Ireland Under-20s make strong start to their Six Nations defence

Hosts score six tries in Cork but performance is less dominant than scoreline suggests

Ireland celebrate Jack Crowley’s opening try against Scotland. Photograph: James Crombie/Inpho

Ireland celebrate Jack Crowley’s opening try against Scotland. Photograph: James Crombie/Inpho

 

Ireland Under-20s 38 Scotland Under-20s 26

Ireland have opened their defence of the Grand Slam they won last season in the Under-20 Six Nations Championship with a six-try salvo in Cork - a victory that was less dominant that the final scoreline suggested.

The home side benefited from several outstanding individual performances, fullback Oran McNulty, centre Hayden Hyde and outhalf Jack Crowley produced some brilliant moments.

Scrumhalf Lewis Finlay would have been a strong contender for man of the match, a livewire, whose clever reading of the game was very important.

Up from captain, Dave McCann led by example, ably supported by his fellow backrows Sean O’Brien and Mark Hernan, Thomas Ahern had several eye-catching moments, Brian Deeney work hard, a character trait that would have been representative of the frontrow en masse. Tom Clarkson, a try scorer, produced a monumental physical effort. The collective cohesion though requires plenty of work.

There were always going to be teething issues from an Irish perspective in the first match of a campaign and so it proved for much of the first half, the home side relying on some individual excellence and lacking a little cohesion and clarity that might have yielded more points.

There were some blemishes in the half, Ireland missed too many straight up tackles, too often passive and flat-footed; it could have been more debilitating against more ruthless opposition. The Scots won many of the collisions in the opening 40-minutes, delivering good go-forward ball and had the edge in the scrums too.  

And yet the home side led 21-10 at the interval, scoring three tries in the process, Crowley’s brace bookending one from tighthead prop Thomas Clarkson. Dan Kelly’s great line was a catalyst for the first try but Crowley still had to display footwork and strength to touch down, two qualities that he exhibited again one minute from the interval, along with pure speed in his 80-metre run for a second try.

Thomas Ahern dives to score Ireland’s fifth try. Photograph: James Crombie/Inpho
Thomas Ahern dives to score Ireland’s fifth try. Photograph: James Crombie/Inpho

The Irish outhalf also converted all three tries. Scotland’s response was a try from their powerful hooker Ewan Ashman and a muscular finish from left wing Jack Blain. Nathan Chamberlain kicked one of two conversions. Ireland had the benefit of the strong wind in the second half but it required judicious use as the Scots had discovered in kicking several balls dead.

Ireland had the bonus point try squirreled away three minutes after the re-start, Sean O’Brien’s break was finished by Andrew Smith and then the excellent Ahern galloped down the touchline after good work by McCann and Tom Stewart. The home side though began to run out of energy, the Scots closing the gap to 31-19 with a fine individual try from Chamberlain, which he improved upon.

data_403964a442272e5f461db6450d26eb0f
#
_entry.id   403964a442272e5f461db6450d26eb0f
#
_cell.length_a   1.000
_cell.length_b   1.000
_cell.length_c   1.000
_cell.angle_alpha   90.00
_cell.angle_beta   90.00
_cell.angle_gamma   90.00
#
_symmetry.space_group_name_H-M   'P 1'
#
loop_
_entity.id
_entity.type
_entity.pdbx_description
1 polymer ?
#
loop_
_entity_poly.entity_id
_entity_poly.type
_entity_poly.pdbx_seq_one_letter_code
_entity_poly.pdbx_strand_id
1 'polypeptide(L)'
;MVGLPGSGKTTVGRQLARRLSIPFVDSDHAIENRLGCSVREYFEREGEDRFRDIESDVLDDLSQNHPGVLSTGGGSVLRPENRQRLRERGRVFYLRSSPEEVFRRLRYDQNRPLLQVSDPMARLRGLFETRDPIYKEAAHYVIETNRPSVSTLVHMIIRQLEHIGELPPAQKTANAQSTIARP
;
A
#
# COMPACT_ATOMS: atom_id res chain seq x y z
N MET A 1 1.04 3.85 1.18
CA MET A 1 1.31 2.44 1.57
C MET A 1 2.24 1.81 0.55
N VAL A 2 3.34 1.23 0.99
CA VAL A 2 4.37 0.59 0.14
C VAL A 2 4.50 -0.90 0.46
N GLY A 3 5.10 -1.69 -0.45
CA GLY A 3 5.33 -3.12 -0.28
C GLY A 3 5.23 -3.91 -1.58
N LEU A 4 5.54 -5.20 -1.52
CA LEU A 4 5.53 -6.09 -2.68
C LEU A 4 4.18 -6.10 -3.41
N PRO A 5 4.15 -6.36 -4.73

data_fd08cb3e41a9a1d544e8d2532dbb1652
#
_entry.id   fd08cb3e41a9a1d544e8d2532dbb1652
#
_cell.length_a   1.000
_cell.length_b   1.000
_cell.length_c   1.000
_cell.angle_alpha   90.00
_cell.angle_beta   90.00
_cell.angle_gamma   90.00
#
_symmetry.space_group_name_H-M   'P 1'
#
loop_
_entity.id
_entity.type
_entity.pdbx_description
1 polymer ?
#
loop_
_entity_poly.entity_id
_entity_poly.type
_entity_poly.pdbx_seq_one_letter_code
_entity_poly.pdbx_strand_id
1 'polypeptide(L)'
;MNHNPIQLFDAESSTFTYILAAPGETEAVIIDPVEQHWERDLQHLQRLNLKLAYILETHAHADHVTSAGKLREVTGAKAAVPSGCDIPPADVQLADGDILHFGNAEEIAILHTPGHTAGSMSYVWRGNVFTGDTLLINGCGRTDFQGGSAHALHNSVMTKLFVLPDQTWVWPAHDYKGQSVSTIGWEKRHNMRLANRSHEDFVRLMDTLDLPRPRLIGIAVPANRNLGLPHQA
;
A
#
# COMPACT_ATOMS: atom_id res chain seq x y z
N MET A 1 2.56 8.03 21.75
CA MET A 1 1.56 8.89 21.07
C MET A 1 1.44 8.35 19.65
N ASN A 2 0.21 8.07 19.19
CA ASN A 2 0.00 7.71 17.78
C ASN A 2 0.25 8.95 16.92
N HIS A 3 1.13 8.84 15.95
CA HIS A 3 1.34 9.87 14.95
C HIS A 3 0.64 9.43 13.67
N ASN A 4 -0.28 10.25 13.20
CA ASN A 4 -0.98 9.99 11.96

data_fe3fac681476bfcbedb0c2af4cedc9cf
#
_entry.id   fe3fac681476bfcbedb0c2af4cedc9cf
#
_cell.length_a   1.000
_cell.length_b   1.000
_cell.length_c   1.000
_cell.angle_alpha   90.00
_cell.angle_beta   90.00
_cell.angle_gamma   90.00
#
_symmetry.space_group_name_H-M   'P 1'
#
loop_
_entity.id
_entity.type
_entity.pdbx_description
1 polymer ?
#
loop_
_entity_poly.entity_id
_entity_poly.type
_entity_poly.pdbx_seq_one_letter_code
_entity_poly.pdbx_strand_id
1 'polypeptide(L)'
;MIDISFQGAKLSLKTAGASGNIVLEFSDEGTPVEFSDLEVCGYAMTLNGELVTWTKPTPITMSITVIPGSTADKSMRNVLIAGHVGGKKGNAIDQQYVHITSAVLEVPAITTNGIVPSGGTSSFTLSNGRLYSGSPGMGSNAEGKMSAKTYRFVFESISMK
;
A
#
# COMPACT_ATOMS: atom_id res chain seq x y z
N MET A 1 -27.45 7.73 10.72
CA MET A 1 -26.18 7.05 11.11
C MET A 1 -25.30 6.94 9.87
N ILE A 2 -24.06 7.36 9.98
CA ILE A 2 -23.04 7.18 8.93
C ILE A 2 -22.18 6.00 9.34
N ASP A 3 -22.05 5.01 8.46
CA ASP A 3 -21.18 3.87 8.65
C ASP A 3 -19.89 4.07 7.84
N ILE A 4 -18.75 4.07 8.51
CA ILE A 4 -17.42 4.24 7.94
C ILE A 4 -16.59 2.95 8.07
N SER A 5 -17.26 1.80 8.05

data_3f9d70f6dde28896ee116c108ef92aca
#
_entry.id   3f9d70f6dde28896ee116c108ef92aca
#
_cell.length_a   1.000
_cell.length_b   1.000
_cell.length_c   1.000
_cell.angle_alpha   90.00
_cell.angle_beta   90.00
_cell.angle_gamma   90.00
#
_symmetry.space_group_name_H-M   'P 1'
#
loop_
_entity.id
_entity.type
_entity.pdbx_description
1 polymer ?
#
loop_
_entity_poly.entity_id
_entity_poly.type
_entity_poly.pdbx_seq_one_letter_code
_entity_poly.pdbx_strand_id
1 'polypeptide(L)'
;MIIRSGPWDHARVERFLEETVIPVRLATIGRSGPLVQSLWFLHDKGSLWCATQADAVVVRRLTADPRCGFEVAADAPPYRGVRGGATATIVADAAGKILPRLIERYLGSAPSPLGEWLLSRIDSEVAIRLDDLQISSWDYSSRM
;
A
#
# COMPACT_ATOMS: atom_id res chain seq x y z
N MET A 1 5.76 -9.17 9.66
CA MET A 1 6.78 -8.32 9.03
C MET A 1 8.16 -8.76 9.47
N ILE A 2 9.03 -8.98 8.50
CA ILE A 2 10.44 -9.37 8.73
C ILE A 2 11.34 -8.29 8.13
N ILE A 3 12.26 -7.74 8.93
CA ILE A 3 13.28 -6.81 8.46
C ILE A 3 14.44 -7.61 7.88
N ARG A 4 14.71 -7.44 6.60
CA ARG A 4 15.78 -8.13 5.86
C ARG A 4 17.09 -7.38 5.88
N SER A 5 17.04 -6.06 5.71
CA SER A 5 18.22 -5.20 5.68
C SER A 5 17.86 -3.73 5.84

Joe McCarthy’s arrival from the bench was timely, his contribution significant time and again in the final quarter. If there was one particular weakness that undermined Ireland’s performance a little it was their lack of composure close to the Scottish line, too focused on one-out runners and oblivious to where the space was on the pitch.

Scotland finished the stronger and might have had a penalty try, based on their dominance at the scrum, but replacement Cameron Scott scored five minutes in additional time to earn the visitors a four try, bonus point, something they deserved.  

 Scoring sequence - 10 mins: Crowley try, Crowley conversion, 7-0; 15: Ashman try, Chamberlain conversion, 7-7; 22: Clarkson try, Crowley conversion, 14-7; 33: Blain try, 14-12; Crowley try, Crowley conversion, 21-12. Half-time: 21-12. 43: Smith try, Crowley conversion, 28-12; 47: Ahern try, 33-12; 61: Chamberlain try, Chamberlain conversion, 33-19; 74: McKee try, 38-19; 80 (+5): Scott Try, Chamberlain conversion, 38-26.   

Ireland Under-20: O McNulty (Corinthians); E McIlroy (QUB), D Kelly (Loughborough University), H Hayde (Ballynahinch), A Smith (Clontarf); J Crowley (Cork Constitution), L Finlay (Malone); C Ward (Clontarf), T Stewart (Ballynahinch), T Clarkson (Dublin University); T Ahern (Shannon), B Deeney (Clontarf); S O’Brien (UCD), M Hernan (Lansdowne), D McCann (Banbridge, capt). Replacements: C Ryan (Cashel) for Ward half-time- 48 and 58 mins; L Faria (Dublin University) for Hyde 51 mins; J McKee (Old Belvedere) for Stewart 58 mins; J McCarthy (Dublin University) for Ahern 64 mins; A Soroka (Dublin University) for Hernan 73 mins; T Corkery (Lansdowne) for Crowley 73 mins; B Murphy (Clontarf) for Finlay 76 mins; R McMahon (Old Belvedere) for McCann 75 mins.  

Scotland Under-20: O Smith; J Henry, M Currie, R McCallum, J Blain; N Chamberlain, R Frostwick; A Maxwell, E Ashman, M Wilson; K Watt, C Henderson; J Hill, C Boyle, R Darge (capt). Replacements: R Jackson for Ashman 35-40 mins; G Breese for Maxwell 45 mins; R McLean for Blain 46 mins; , K McGhie for Frostwick 62 mins; J Campbell for Watt 62 mins; T Lambert for Wilson 64 mins; C Scott for McCallum 70 mins. Yellow card: R McLean 73 mins.

Referee: G Gnecchi (Italy)

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